The use of Terra Sigillata is an ancient form of preparing and firing pottery. The ancient (1100 B.C.) Greek black-on-black, red-on-red, and red-on-black pottery styles (based on much earlier [6000 B.C.] forms of this technique) are some of the oldest and best known adaptations of this firing process. The term ”terra sigillata,” from the Latin, means “sealed earth,” referring to the application of a very fine-particled slip to the surface of the pot, which is then often burnished, giving it a high luster, though not necessarily a glossy patina. The Romans also worked in this vein from 100 B.C. to 400 A.D.
In contemporary “traditional” terra sigillata, the pot is formed - thrown on a wheel or hand-built - and before it has been fired the first time (the bisque firing) it is covered with a very thin slip (clay suspended in water) and burnished. The burnishing (with a smooth rock, chamois, polyfiber cloth or other smooth material) imparts a satiny finish. The pot is then fired the first time, to a relatively low (1700º F.) temperature.
The magic comes in the second firing: The bisqued pot is placed in a “saggar” made of any number of materials (Bob Smith uses clay)* which acts as a closed container within the kiln – think two flower pots placed rim to rim. Inside the saggar, next to the pot, are placed an array of ingredients, both organic and inorganic, such as sawdust, moss, seaweed, and other combustibles; and chemicals such as copper carbonate, table salt, cobalt carbonate, Miracle-Gro™, steel wool, bronze wool, copper wire, and other metals. As the temperature rises in the kiln, and in the saggar, the organic materials ignite, burn, and help release the oxides and metals within the saggar.
When the kiln has reached the maturing temperature, around 1710º F, it is turned off and allowed to cool. In a couple of hours, with the kiln cooled, the saggars are opened to reveal the wondrous, secret results of this firing.
There is no glaze! The surface sheen of these vessels is from the burnishing; the coloration is from the materials in the saggar - highly variable, magical, and largely unpredictable - plus oxygen, which determines both the depth of color and the alternative “whiteness.” The final stage is to put a very light protective coat of tile sealer, either liquid or spray on the surface.
*Another firing method uses aluminum foil as the saggar. The firing is to a much lower temperature (1150ºF) and the pots are removed as soon as the temperature is reached.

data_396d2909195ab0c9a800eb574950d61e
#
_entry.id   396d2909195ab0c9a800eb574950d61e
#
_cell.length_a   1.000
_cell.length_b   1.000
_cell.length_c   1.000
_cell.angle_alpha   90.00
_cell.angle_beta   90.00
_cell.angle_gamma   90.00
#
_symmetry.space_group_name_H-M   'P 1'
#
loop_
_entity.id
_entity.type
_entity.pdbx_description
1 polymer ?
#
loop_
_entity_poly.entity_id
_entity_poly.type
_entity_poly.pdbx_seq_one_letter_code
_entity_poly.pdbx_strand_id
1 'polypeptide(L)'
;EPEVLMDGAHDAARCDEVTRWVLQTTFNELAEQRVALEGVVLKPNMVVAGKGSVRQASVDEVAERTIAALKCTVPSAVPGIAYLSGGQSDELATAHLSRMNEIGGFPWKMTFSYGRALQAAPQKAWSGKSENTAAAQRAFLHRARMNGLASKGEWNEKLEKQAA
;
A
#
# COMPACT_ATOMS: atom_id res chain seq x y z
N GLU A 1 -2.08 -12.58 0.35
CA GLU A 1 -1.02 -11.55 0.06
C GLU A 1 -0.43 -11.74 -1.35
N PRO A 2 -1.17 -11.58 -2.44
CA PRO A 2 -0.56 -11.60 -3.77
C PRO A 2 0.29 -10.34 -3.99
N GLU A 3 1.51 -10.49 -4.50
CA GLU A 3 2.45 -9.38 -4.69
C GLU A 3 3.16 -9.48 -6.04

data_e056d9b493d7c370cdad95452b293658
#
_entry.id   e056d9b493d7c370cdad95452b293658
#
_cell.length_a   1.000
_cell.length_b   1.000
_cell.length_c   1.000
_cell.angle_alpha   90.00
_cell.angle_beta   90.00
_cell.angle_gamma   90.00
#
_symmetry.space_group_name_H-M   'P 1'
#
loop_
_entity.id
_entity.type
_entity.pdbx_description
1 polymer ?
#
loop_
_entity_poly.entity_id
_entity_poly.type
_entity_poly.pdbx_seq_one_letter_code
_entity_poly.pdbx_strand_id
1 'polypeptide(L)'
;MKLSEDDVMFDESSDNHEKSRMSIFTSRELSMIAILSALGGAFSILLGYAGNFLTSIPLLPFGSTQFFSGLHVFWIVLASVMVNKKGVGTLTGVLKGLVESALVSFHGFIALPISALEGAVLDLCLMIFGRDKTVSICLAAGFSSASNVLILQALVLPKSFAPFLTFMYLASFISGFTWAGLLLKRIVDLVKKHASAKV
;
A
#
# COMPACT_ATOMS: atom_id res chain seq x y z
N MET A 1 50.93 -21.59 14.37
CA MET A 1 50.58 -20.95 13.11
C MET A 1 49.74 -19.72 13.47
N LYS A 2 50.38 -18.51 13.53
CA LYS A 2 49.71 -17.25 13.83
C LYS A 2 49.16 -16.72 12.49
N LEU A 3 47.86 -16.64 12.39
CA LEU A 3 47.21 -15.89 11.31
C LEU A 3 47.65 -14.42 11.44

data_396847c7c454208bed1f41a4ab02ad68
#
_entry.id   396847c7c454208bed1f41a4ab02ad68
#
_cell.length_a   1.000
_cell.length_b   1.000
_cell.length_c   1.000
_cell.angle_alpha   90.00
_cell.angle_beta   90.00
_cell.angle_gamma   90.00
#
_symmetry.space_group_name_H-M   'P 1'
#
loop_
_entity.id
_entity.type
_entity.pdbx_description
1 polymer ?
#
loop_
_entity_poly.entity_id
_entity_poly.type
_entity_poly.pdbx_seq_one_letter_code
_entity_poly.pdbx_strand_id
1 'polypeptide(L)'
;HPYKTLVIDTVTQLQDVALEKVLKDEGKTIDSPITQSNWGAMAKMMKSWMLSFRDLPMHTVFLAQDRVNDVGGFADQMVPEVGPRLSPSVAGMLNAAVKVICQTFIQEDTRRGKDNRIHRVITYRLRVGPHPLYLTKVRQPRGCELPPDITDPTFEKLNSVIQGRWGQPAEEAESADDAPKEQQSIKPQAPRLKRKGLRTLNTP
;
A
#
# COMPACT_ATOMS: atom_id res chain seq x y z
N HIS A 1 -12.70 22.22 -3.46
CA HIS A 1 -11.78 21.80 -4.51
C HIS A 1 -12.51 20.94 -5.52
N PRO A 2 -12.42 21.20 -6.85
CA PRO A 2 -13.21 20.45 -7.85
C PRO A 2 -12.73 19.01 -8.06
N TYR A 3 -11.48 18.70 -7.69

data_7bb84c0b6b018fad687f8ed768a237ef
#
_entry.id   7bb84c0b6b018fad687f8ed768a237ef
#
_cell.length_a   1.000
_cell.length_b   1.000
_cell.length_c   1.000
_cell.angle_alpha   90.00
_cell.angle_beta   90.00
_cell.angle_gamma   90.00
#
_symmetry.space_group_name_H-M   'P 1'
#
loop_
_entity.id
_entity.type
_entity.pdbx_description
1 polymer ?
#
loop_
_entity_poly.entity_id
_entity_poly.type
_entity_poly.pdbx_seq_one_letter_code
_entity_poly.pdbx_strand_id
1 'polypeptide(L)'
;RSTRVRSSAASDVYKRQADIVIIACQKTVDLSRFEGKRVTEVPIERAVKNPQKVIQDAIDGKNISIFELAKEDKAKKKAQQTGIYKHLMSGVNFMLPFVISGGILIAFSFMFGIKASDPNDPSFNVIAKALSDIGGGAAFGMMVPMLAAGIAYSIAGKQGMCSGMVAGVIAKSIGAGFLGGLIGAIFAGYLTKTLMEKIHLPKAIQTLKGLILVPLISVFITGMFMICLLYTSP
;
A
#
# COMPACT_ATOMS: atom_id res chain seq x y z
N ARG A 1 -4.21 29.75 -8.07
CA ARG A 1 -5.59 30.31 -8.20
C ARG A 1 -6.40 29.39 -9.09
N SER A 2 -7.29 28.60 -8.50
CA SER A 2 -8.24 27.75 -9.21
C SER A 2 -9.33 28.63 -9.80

A Brief History of Raku
The Ashikaga period of Japanese history (1138-1573) was marked by the conflicting but linked developments of greater internal military conflict among the local feudal lords, and the growth of Zen Buddhism to the position of dominant philosophical importance.
The basis of Zen is the belief that Buddha exists as a real potential within every person, and that the path of salvation lies in commitment to the “process of becoming” rather than to end products. “Reality” lies in the immediacy of actual experience in present time.
Ritual and the qualities of dignity and severely restrained simplicity were of supreme importance to the ruling feudal lords. One of the rituals revitalized during this period was the Cha-no-yu or Tea Ceremony, the Tea Master Ridyu receiving the full support and patronage of the emperor. Concurrently, the Chinese Temmoku tea bowls were being replaced in popularity by the peasant Korean wares.
At this time, a Korean immigrant family in Kyoto, a family of tile makers, was beginning to develop a process of making tea bowls involving a hand-made forming method followed by a rapid firing and cooling process, the results of which attested to the immediacy of the technique and captured the essence of the natural process. It is not surprising that this ware came to the attention of Raku, who appreciated its dignity and unselfconscious qualities.
The Shogun was equally impressed, and commissioned the family to produce this ware for the tea ceremony. He presented to the family a golden stamp bearing the character Raku (some of the meanings of which are ease, pleasure, enjoyment, spontaneity) and authorized it to be impressed on the wares from this one family’s kiln.
The Raku family, now in its 15th generation from Chojiro (Raku I) still continues to work in Kyoto, both extending and renewing this honored, traditional art form.
The British potter Bernard Leach is credited with introducing Raku to the West in the 1930’s and 1940’s. And Paul Soldner introduced Raku to America in the 1950’s and 1960’s. Raku in America today not only continues to reflect the traditionally simple techniques and forms of Japanese history, but also incorporates other standards of form. In either case, the important essence of Raku is maintained: that is, the experience of immediacy in the process, the experience of the process of becoming.